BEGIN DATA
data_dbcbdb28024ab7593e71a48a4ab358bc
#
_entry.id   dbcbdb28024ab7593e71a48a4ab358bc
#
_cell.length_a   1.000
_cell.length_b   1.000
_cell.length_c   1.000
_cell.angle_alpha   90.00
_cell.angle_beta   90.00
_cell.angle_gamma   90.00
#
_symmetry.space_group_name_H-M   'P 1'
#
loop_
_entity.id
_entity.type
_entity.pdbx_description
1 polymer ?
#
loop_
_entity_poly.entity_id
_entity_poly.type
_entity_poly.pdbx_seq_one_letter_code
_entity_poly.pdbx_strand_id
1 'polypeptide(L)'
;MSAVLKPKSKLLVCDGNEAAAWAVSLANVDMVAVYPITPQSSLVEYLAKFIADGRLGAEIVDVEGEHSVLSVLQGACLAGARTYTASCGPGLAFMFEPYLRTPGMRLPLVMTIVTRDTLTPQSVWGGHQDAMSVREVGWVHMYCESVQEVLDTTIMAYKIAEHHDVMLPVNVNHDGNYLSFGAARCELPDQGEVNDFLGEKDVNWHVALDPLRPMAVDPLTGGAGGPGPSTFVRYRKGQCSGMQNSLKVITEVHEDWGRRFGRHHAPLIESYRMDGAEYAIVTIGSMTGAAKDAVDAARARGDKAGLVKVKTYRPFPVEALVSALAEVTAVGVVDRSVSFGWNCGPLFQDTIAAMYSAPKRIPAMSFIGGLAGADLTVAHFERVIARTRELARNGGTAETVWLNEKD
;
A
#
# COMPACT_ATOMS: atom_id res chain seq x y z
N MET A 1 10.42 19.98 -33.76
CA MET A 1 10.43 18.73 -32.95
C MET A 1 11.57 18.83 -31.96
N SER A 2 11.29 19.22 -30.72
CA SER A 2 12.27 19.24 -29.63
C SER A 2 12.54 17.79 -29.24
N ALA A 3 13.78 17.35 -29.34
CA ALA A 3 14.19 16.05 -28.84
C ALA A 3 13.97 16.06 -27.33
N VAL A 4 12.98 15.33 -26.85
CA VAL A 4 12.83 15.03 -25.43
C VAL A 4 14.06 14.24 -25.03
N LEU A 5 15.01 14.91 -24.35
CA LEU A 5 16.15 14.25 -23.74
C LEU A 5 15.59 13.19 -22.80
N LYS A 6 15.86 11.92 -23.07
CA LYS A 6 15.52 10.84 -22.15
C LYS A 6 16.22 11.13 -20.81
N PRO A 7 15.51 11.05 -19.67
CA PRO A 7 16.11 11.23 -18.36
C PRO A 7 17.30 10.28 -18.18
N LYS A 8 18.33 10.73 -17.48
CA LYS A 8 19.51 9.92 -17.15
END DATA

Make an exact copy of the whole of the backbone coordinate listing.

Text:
data_dbcbdb28024ab7593e71a48a4ab358bc
#
_entry.id   dbcbdb28024ab7593e71a48a4ab358bc
#
_cell.length_a   1.000
_cell.length_b   1.000
_cell.length_c   1.000
_cell.angle_alpha   90.00
_cell.angle_beta   90.00
_cell.angle_gamma   90.00
#
_symmetry.space_group_name_H-M   'P 1'
#
loop_
_entity.id
_entity.type
_entity.pdbx_description
1 polymer ?
#
loop_
_entity_poly.entity_id
_entity_poly.type
_entity_poly.pdbx_seq_one_letter_code
_entity_poly.pdbx_strand_id
1 'polypeptide(L)'
;MSAVLKPKSKLLVCDGNEAAAWAVSLANVDMVAVYPITPQSSLVEYLAKFIADGRLGAEIVDVEGEHSVLSVLQGACLAGARTYTASCGPGLAFMFEPYLRTPGMRLPLVMTIVTRDTLTPQSVWGGHQDAMSVREVGWVHMYCESVQEVLDTTIMAYKIAEHHDVMLPVNVNHDGNYLSFGAARCELPDQGEVNDFLGEKDVNWHVALDPLRPMAVDPLTGGAGGPGPSTFVRYRKGQCSGMQNSLKVITEVHEDWGRRFGRHHAPLIESYRMDGAEYAIVTIGSMTGAAKDAVDAARARGDKAGLVKVKTYRPFPVEALVSALAEVTAVGVVDRSVSFGWNCGPLFQDTIAAMYSAPKRIPAMSFIGGLAGADLTVAHFERVIARTRELARNGGTAETVWLNEKD
;
A
#
# COMPACT_ATOMS: atom_id res chain seq x y z
N MET A 1 10.42 19.98 -33.76
CA MET A 1 10.43 18.73 -32.95
C MET A 1 11.57 18.83 -31.96
N SER A 2 11.29 19.22 -30.72
CA SER A 2 12.27 19.24 -29.63
C SER A 2 12.54 17.79 -29.24
N ALA A 3 13.78 17.35 -29.34
CA ALA A 3 14.19 16.05 -28.84
C ALA A 3 13.97 16.06 -27.33
N VAL A 4 12.98 15.33 -26.85
CA VAL A 4 12.83 15.03 -25.43
C VAL A 4 14.06 14.24 -25.03
N LEU A 5 15.01 14.91 -24.35
CA LEU A 5 16.15 14.25 -23.74
C LEU A 5 15.59 13.19 -22.80
N LYS A 6 15.86 11.92 -23.07
CA LYS A 6 15.52 10.84 -22.15
C LYS A 6 16.22 11.13 -20.81
N PRO A 7 15.51 11.05 -19.67
CA PRO A 7 16.11 11.23 -18.36
C PRO A 7 17.30 10.28 -18.18
N LYS A 8 18.33 10.73 -17.48
CA LYS A 8 19.51 9.92 -17.15